Manchester Docks were a series of nine docks in Salford, Stretford and Manchester at the east end of the Manchester Ship Canal in North West England. They formed part of the Port of Manchester from 1894 until their closure in 1982.
The docks marked the upper reaches of the ship canal, and were a destination for both coastal and ocean-bound vessels carrying cargo and a limited number of passengers, often travelling to and from Canada.
Manchester Docks were divided into two sections; the larger Salford Docks to the west of the Trafford Road swing bridge and Pomona Docks to the east. Each section consisted of four docks in total, the largest being to the west; Dock 5 at Pomona was never fully completed. Of the eight working docks only one, Dock 1 at Pomona, was within Manchester itself. During much of 1948, Manchester Docks were Britain's third busiest port owing to damage suffered by the Port of Hull during the Hull Blitz.
During the 1970s the docks began a rapid decline, largely due to containerisation. The increasing size of freight-carrying ships meant they could no longer navigate the ship canal and this, combined with increased trading with Europe and the east, saw use of Manchester Docks decrease. In 1982 the remaining docks closed and the area became derelict.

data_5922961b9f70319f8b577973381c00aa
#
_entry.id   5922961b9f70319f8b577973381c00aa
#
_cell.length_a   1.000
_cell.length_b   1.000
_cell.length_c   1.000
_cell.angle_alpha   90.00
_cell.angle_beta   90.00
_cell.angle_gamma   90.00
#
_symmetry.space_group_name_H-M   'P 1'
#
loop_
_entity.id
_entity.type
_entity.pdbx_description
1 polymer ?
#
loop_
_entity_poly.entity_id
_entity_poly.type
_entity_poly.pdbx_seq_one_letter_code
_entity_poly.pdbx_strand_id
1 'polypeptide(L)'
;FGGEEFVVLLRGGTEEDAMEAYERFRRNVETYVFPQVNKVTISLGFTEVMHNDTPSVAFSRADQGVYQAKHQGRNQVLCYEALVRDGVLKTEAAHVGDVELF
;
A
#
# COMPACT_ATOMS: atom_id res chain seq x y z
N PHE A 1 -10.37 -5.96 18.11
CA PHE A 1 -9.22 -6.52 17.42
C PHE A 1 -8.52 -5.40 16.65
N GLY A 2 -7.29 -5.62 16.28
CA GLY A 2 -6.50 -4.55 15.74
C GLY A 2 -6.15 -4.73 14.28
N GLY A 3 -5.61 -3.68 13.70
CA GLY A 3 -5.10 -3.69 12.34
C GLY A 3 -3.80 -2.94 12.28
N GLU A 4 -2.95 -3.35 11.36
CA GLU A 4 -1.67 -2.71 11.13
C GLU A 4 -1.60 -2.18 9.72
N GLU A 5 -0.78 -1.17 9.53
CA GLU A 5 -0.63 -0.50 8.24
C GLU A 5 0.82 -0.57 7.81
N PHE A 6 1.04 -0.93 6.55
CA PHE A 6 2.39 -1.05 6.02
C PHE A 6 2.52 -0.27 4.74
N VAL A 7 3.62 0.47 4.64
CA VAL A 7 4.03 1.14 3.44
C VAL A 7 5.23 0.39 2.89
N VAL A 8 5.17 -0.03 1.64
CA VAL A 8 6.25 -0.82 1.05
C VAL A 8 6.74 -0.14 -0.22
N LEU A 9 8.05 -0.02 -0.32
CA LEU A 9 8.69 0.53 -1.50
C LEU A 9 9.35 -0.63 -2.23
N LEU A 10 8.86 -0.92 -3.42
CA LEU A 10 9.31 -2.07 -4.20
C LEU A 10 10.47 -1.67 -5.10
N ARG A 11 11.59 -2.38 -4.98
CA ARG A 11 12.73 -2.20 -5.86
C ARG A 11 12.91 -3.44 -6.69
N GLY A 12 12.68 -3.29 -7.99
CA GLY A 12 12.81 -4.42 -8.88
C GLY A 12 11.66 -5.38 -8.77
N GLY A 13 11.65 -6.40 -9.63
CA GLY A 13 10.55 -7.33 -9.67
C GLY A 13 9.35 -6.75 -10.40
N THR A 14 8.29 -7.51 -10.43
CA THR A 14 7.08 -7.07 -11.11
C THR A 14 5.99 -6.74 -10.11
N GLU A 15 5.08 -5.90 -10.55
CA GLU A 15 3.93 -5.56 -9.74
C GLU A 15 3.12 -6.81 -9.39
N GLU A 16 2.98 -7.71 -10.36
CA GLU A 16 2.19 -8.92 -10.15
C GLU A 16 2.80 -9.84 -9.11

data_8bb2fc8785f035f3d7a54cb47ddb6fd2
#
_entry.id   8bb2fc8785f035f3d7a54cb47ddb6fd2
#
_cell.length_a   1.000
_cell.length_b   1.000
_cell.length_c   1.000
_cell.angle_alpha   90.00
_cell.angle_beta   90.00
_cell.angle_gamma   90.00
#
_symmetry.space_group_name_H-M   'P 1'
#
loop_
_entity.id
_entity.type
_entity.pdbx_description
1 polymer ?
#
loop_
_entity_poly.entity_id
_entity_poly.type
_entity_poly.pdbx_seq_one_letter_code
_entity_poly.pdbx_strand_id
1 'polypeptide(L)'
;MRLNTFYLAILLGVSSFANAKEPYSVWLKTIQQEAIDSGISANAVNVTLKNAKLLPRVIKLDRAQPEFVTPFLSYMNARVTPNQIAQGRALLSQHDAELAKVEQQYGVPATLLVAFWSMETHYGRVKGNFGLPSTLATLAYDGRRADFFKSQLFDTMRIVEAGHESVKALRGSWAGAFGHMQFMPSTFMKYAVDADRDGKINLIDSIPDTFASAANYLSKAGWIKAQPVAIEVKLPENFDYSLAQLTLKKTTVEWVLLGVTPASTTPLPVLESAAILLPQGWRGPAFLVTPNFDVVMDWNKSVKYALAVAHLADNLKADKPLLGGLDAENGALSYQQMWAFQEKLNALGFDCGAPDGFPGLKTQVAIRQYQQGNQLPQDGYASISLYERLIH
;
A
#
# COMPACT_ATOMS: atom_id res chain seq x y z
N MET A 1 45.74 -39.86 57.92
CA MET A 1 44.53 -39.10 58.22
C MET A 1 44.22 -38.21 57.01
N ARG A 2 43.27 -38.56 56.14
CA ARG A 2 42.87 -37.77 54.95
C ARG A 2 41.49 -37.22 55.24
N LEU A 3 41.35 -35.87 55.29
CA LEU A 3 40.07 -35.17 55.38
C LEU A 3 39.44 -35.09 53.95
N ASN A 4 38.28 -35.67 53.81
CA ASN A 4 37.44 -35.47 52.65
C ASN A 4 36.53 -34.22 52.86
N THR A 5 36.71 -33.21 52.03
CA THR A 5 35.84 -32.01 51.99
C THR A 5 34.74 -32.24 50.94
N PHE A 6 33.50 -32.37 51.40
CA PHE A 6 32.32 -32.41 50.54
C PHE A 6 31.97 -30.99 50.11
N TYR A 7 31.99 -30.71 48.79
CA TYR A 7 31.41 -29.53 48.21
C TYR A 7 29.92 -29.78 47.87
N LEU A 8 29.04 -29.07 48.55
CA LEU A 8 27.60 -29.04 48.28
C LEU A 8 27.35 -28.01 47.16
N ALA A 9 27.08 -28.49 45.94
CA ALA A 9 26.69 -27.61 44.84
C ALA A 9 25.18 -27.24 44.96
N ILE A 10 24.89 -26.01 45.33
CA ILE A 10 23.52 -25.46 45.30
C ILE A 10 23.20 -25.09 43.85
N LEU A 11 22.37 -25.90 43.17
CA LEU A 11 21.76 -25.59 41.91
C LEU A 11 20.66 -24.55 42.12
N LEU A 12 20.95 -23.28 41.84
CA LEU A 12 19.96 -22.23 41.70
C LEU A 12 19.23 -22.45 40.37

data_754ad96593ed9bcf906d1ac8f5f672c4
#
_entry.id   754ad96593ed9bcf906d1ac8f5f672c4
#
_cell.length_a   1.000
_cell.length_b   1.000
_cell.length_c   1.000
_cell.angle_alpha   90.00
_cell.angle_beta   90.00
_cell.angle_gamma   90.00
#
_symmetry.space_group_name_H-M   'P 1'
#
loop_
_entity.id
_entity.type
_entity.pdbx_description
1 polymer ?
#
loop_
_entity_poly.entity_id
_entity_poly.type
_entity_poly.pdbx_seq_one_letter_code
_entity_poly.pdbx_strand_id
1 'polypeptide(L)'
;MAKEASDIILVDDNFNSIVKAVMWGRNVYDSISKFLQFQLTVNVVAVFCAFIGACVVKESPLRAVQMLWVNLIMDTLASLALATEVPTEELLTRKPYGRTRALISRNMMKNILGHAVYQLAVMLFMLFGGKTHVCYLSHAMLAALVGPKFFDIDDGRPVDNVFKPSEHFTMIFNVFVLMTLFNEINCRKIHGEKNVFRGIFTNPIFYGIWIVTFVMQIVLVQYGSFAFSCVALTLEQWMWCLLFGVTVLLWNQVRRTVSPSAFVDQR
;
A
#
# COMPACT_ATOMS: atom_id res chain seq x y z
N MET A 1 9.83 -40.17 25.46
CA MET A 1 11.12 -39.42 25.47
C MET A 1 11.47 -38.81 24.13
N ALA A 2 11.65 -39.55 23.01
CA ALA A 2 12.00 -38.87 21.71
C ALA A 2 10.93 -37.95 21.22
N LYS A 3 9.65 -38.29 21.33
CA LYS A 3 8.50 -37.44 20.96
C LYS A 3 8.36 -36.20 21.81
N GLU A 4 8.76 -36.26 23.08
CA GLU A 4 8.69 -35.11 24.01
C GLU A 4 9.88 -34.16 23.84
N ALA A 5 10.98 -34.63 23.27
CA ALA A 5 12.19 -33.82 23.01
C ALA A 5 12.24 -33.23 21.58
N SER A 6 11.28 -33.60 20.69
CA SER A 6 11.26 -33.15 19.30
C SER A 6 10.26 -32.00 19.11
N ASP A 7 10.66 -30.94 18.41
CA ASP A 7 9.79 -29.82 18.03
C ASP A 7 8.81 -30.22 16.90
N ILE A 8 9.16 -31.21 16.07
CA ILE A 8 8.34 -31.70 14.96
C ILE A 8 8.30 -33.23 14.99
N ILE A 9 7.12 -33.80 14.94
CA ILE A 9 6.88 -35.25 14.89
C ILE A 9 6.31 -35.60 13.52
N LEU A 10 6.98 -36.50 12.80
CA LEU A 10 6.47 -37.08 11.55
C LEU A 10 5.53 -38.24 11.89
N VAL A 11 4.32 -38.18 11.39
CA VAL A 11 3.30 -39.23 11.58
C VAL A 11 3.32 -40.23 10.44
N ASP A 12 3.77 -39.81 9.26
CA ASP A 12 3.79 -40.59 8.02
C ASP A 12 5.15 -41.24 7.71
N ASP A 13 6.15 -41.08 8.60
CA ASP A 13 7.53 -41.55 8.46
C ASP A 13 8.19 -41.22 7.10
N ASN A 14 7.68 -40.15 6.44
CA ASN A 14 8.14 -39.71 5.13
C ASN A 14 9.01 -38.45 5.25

Recognising the need to redevelop the area, Salford Docks were purchased by Salford City Council in 1984 using a derelict land grant. The Salford Quays Development Plan was adopted in May 1985, proposing complete reclamation and development of the area for commercial, residential and leisure use.
Salford Docks are the western (downstream) block, made of four large docks running ENE from the canal, numbered 9,8,7 and 6, the latter three off a turning basin. They have now been redeveloped into Salford Quays.
- Dock 9 is the largest of the docks and was the site of the Manchester Liners container service to Montreal. Today the upper reaches contain cleaned water and have been cut off from their former connection to the ship canal . This cleaned water is accessed from Dock 8 via a new canal through Pier 8, while the lower section remains open to ship canal traffic. This dock was the last to be constructed, built on the former New Barnes site of Manchester Racecourse, and opened in the early years of the 20th Century.
- Dock 8 remains largely intact, although its entrance to the ship canal has been made considerably narrower. It is now accessed through a lock beneath a pedestrian drawbridge, which is used as a buffer to separate the cleaned water of Docks 7, 8 and 9 from the relatively untreated water of the ship canal. This is the only route into the redeveloped basins of Docks 9 and 7. The lock and drawbridge are mechanised and controlled from the Salford Quays Operations Tower.
- Dock 7 has been cut off from the ship canal and divided into a series of small basins, linking Piers 6 and 7 by road and pedestrian footbridges. The basins provide a habitat for wildlife and the introduced fish stock. Access is again from Dock 8, at its north eastern end.
- Dock 6 is retained in largely its original configuration.